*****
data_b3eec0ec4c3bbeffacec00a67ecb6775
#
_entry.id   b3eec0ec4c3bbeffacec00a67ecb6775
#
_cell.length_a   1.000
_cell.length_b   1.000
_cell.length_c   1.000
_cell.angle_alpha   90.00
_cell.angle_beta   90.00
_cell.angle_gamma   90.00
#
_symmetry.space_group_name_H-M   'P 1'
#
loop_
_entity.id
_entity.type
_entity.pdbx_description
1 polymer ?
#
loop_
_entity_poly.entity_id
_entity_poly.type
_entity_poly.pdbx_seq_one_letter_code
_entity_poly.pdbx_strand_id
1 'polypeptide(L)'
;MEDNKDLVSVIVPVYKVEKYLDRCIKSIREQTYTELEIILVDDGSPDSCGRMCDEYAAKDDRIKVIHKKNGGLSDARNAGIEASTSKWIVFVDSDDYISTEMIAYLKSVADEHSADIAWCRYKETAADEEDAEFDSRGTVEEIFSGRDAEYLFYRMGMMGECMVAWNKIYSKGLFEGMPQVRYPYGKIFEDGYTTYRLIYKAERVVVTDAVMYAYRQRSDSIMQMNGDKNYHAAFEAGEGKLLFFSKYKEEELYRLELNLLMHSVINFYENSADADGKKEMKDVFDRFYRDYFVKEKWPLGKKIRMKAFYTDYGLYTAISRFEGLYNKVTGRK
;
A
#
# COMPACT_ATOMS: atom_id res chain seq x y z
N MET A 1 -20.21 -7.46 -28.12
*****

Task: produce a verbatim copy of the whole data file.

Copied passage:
data_b3eec0ec4c3bbeffacec00a67ecb6775
#
_entry.id   b3eec0ec4c3bbeffacec00a67ecb6775
#
_cell.length_a   1.000
_cell.length_b   1.000
_cell.length_c   1.000
_cell.angle_alpha   90.00
_cell.angle_beta   90.00
_cell.angle_gamma   90.00
#
_symmetry.space_group_name_H-M   'P 1'
#
loop_
_entity.id
_entity.type
_entity.pdbx_description
1 polymer ?
#
loop_
_entity_poly.entity_id
_entity_poly.type
_entity_poly.pdbx_seq_one_letter_code
_entity_poly.pdbx_strand_id
1 'polypeptide(L)'
;MEDNKDLVSVIVPVYKVEKYLDRCIKSIREQTYTELEIILVDDGSPDSCGRMCDEYAAKDDRIKVIHKKNGGLSDARNAGIEASTSKWIVFVDSDDYISTEMIAYLKSVADEHSADIAWCRYKETAADEEDAEFDSRGTVEEIFSGRDAEYLFYRMGMMGECMVAWNKIYSKGLFEGMPQVRYPYGKIFEDGYTTYRLIYKAERVVVTDAVMYAYRQRSDSIMQMNGDKNYHAAFEAGEGKLLFFSKYKEEELYRLELNLLMHSVINFYENSADADGKKEMKDVFDRFYRDYFVKEKWPLGKKIRMKAFYTDYGLYTAISRFEGLYNKVTGRK
;
A
#
# COMPACT_ATOMS: atom_id res chain seq x y z
N MET A 1 -20.21 -7.46 -28.12